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When I was a child, I had a slight case of scoliosis, but it never bothered me. Then I was involved in a car wreck. My neck was injured in the wreck, causing me to need a laminectomy on one disc, then a fusion on another one. These two surgeries provided little relief, and I felt constant and severe pain in my neck. Then, the pain in my upper and lower back began.
My pain management doctor referred me to the Baylor Scoliosis Center. It was the ninth specialty center I visited in several cities ranging from Beaumont and Houston, Texas, to Oklahoma City, Okla. I was so disgusted with the doctors who said that they could not help me. I only kept on trying to find someone to help because my mother kept pushing me, saying that I could not continue living like this. You don't realize how much pain you are in after awhile. You go into survival mode. I am a first grade teacher, and I think that keeping busy and active kept me going and from giving up.
On my first visit, the physician was very aggressive in diagnosing my problem. He took X-rays of my back that showed the double curve I had developed. We discussed the source of my pain and what part hurt the most. After more tests, we decided fusion on my neck was necessary to relieve the horrible headaches that I had constantly.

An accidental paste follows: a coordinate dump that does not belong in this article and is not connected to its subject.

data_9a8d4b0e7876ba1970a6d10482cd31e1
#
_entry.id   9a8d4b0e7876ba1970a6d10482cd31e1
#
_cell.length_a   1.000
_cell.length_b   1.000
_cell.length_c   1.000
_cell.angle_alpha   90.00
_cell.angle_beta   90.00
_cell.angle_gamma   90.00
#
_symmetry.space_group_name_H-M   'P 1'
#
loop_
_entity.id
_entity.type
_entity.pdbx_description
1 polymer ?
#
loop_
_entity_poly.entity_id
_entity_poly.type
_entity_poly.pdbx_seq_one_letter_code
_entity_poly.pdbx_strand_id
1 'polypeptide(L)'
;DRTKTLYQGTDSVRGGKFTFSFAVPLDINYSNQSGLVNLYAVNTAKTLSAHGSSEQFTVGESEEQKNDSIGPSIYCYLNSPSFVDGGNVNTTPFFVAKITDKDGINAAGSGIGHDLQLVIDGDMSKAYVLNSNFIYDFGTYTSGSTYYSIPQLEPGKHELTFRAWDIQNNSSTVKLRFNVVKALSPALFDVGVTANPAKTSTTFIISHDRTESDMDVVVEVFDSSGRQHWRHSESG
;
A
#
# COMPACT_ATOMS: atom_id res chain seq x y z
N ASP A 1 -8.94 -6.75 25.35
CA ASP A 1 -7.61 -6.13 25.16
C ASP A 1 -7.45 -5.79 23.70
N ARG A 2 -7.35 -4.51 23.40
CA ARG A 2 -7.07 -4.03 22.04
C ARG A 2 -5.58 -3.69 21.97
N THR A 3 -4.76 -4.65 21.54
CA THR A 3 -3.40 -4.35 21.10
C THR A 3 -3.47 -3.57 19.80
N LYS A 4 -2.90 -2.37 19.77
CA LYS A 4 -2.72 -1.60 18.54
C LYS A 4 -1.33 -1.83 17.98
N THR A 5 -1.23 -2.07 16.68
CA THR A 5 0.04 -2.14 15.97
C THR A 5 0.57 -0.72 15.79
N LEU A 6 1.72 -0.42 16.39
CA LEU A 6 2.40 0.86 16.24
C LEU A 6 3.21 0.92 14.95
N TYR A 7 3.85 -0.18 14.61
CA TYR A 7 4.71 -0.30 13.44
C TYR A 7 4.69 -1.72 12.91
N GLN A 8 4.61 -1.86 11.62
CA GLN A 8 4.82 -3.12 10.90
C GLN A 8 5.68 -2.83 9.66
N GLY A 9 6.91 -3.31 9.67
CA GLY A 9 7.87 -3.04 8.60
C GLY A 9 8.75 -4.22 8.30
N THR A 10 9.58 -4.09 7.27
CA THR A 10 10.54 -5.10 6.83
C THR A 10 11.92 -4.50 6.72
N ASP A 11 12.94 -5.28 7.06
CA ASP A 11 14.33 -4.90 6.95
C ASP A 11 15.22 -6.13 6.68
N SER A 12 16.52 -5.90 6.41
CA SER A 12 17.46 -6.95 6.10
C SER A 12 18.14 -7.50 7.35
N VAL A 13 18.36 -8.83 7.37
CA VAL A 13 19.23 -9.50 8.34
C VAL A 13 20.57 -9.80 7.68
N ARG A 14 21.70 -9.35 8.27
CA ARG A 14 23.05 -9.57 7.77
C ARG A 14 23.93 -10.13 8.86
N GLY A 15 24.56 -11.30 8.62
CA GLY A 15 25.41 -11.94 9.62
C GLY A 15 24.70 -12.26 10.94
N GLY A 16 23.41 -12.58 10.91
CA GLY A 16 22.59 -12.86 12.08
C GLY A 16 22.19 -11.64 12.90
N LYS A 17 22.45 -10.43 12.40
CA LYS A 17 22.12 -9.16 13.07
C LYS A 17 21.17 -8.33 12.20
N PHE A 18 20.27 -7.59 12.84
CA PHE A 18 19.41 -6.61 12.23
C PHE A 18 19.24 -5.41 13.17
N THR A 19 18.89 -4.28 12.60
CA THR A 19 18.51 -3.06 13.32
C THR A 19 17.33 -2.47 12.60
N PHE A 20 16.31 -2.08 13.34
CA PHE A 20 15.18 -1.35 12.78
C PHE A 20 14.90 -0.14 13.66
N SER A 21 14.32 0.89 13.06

Next, we did tests and scheduled the scoliosis surgery. I was eager to get this done since the first surgery had made such a difference in my life. By now, my left shoulder was dipping down quite a bit, making my head look crooked all the time. When the photographer took pictures at school he would ask me to sit up straight, and I would say, "which way is that?" (This year I was so happy because my picture looked great. I was normal.)
The night before the surgery, I was nervous but ready. I don't really remember being in the Intensive Care Unit. I only remember two times, once talking to my mother and once to the nurse. My first memories begin after I was transferred to my private room. I really don't remember much pain, just being shocked that I required so much assistance from my nurses. They were very nice about it, though. After a week, I could get up on my own and was moved to the rehabilitation hospital. The nurses and aides were very kind to me there, too. I was anxious to get busy exercising so that I could get home to my family. The days that my children visited me were very special, and I felt so much more energized on those days.
I won't sugarcoat the surgery. It was tough for a while, but I went back to school after eight weeks off and began teaching 18 first graders. Each week I could tell that I had passed a milestone in my recovery. And that was so great.
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